June 15, 1991, 2:30 a.m. Ringgold County: On the heels of the two thunderstorms a few hours previously on
June 14, a third thunderstorm with wind gusts up to 50 mph.
August 24, 1991, 1:35 a.m. Ringgold County: Thunderstorm with wind gusts up to 50 mph. No further information available.
July 15, 1992, 5:40 p.m. Ringgold County: Hailstorm with hailstones accumulating to .75 inches.
July 24, 1992, 5:20 p.m. Ringgold County: F0 tornado measuring 13 yards wide resulting in $0.3K of property damage.
July 28, 1992, 4:41 p.m. Ringgold County: Thunderstorm with wind gusts up to 50 mph. No further information available.
January 20, 1993, 4:30 a.m. All Iowa Counties: The rain began in southwest and central Iowa when temperatures were in the
teens and lower 20's at the onset, creating a glazing of ice on the road surfaces. Accidents across the state were numerous, numbering in the hundreds
if not the thousands, causing the interestate and several major highways to be closed down to traffic. A major accident involved south of Des Moines
on Interstate-35 when up to 75 trucks slid off the highway, blocking both north and south-bound lanes. Deemed one of the worst ice storm experienced by
the southwest half of the State of Iowa in several decades, it was estimated that 90% of the school districts cancelled classes. Numerous injuries
occurred due to falls along icy sidewalks and traffic accidents. Approximately 1/4" of ice glazed everything within the path of the storm, which was
a wintery mix of freezing rain, snow,and ice pellets.The storm had passed by mid to late evening. Although the main highways
were generally ice-free by then, county and gravel roads remained ice-covered for several days. Property damage in Ringgold
County from the ice storm was assessed to be $50.0K.
February 8, 1993, 10:30 p.m. Most Iowa Counties: Freezing rain and ice pellets covered most of the State of
Iowa during the night of February 8th and ending around 3:00 p.m. on February 9th, with percipitation amounts around 0.1-inch. Property damage in Ringgold County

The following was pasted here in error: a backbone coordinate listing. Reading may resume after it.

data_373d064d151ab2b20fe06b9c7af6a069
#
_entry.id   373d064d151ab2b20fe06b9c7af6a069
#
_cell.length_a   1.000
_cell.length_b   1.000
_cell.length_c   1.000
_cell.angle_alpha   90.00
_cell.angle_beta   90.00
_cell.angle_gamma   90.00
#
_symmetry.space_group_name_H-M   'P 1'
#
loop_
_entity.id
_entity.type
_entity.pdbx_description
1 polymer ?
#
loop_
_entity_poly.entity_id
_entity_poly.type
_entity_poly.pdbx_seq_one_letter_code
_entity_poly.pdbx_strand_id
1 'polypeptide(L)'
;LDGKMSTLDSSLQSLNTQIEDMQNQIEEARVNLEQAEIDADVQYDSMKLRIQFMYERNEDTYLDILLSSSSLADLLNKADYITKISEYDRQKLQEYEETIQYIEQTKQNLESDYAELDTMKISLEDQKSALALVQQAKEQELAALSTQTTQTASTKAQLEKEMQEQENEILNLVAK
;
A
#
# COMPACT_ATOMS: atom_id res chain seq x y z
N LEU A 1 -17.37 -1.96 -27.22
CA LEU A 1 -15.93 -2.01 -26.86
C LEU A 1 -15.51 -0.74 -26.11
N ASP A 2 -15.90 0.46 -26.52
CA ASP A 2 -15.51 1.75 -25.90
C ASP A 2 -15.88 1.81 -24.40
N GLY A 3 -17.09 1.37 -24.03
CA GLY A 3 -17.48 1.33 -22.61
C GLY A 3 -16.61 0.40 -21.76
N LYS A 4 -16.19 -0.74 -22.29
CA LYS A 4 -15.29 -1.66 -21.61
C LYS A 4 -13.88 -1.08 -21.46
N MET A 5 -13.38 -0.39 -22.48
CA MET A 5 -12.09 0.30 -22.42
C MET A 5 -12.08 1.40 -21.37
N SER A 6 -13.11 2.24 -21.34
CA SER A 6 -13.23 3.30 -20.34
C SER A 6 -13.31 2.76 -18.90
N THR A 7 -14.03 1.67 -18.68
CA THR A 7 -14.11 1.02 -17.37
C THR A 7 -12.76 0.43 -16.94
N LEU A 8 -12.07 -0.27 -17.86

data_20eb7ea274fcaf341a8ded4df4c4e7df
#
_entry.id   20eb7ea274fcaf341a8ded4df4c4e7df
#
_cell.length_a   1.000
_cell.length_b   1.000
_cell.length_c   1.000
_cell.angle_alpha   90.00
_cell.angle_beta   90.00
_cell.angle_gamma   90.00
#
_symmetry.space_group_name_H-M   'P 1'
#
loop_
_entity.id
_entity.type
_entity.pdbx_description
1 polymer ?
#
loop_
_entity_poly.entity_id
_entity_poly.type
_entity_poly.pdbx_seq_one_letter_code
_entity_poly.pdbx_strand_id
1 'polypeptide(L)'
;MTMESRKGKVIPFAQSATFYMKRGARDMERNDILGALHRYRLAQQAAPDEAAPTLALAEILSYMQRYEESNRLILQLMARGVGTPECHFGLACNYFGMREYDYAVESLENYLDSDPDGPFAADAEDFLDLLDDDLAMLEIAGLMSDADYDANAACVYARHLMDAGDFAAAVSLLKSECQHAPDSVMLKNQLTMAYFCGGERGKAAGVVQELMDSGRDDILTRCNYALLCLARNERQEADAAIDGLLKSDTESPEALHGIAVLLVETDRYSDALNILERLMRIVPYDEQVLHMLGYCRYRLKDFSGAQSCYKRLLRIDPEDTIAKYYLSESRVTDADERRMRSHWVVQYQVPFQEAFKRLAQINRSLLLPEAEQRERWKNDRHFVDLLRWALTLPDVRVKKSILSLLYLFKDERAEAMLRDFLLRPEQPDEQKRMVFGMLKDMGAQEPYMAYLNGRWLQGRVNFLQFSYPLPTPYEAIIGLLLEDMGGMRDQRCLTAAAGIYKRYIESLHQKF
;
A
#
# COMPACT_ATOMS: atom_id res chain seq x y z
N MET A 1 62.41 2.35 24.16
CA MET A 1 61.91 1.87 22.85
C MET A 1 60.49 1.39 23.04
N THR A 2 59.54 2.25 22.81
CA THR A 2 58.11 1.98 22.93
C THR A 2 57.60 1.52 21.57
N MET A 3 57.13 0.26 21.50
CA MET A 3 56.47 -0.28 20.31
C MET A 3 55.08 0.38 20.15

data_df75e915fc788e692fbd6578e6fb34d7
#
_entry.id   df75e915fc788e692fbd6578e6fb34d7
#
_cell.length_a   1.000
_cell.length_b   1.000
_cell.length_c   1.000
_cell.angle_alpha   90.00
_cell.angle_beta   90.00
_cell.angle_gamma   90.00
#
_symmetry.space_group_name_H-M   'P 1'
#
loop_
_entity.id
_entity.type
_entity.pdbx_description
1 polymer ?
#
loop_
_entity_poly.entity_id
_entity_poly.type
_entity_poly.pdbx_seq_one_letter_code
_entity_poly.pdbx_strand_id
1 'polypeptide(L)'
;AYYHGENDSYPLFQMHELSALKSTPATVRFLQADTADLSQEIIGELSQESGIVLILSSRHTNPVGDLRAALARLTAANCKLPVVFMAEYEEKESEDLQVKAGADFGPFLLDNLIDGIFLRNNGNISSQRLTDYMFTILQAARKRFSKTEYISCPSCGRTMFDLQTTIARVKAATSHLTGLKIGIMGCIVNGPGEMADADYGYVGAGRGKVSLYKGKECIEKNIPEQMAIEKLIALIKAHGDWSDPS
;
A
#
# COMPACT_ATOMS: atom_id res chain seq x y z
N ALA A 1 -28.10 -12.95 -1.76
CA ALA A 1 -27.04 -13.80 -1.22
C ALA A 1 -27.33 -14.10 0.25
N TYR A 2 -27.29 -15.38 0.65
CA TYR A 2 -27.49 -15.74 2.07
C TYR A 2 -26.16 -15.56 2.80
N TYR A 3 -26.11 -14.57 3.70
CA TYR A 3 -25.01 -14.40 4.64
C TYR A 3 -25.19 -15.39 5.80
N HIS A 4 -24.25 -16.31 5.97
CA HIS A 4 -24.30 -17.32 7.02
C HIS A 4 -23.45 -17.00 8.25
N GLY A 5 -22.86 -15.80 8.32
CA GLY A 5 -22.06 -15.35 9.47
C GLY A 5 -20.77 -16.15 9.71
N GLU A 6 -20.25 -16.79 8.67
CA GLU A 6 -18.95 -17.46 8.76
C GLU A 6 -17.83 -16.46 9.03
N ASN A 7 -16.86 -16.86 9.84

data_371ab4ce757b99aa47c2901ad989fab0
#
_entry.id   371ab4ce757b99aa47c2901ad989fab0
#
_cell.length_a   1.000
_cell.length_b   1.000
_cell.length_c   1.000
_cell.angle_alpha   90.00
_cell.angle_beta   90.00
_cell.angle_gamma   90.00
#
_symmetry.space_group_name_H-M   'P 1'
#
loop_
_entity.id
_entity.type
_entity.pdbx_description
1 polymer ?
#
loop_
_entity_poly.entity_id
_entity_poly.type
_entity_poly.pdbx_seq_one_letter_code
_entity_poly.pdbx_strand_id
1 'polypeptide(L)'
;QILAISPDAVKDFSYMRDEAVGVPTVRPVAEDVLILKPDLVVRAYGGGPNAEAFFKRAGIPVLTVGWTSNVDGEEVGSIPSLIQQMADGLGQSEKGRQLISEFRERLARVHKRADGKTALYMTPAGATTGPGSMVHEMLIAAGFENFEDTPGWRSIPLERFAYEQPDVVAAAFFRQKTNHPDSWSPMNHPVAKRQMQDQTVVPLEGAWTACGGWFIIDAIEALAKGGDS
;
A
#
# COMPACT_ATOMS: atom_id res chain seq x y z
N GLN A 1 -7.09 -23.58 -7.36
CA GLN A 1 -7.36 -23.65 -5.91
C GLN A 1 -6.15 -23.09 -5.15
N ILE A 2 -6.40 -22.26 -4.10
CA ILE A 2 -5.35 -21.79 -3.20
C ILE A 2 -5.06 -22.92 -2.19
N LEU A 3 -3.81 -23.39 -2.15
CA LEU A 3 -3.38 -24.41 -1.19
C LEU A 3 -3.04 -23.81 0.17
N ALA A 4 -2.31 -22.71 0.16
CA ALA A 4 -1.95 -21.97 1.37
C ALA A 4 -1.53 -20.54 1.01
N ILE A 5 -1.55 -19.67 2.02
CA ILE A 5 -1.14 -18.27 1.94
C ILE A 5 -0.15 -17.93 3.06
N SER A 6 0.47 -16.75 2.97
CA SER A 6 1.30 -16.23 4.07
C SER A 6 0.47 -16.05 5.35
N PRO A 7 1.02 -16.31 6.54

was assessed to be around $0.5K.
Febrauary 10, 1993, 9 p.m. All Iowa Counties: Freezing rain and ice pellets covered the entire State of Iowa,
accumulating to around 0.25-inch, causing several major traffic accidents and hundreds of minor accidents. A six-year-old
Des Moines girl was killed in a freak accident when an unoccupied car slid down an icy hill, into the icy driveway and ran
over the little girl who was playing with her sled. Estimated property damage was at $50.0K.
February 20, 1993, 2:00 p.m. to February 21, 1993, 6:00 a.m. Southern Iowa Counties: Freezing rain and ice pellets
quickly 100% covered all the roads in southern Iowa, followed by snowfall amounts from 1- to 4-inches. When the winds picked up
to 15 to 30 mph, the southern part of the state was further hindered by blowing and drifting snow and low visibility, near
white-out conditions at times. Hundreds of cars slid off the roads and into ditches. Estimated property damage was around $5.0K.
February 25, 1993, 5:00 a.m. to February 26, 1993, 2:00 a.m. Southern Iowa Counties: Heavy snow fell in southern Iowa
with accumulations from 3- to 7-inches, accompanying by 10 to 20 mph winds which caused considerable drifting. This was followed by record
cold temperatures in the morning. Some areas reported an accumulation of 12 inches of snow. Estimated property damage was around
March 2, 1993, Noon, to March 18, 1993, approximately 6:00 p.m. Most of Iowa: With melting snow and rainfall, 3/4 of
the State of Iowa experienced what has been called the "100-year flood" which included flash flooding and rivers cresting from 1 to 3 feet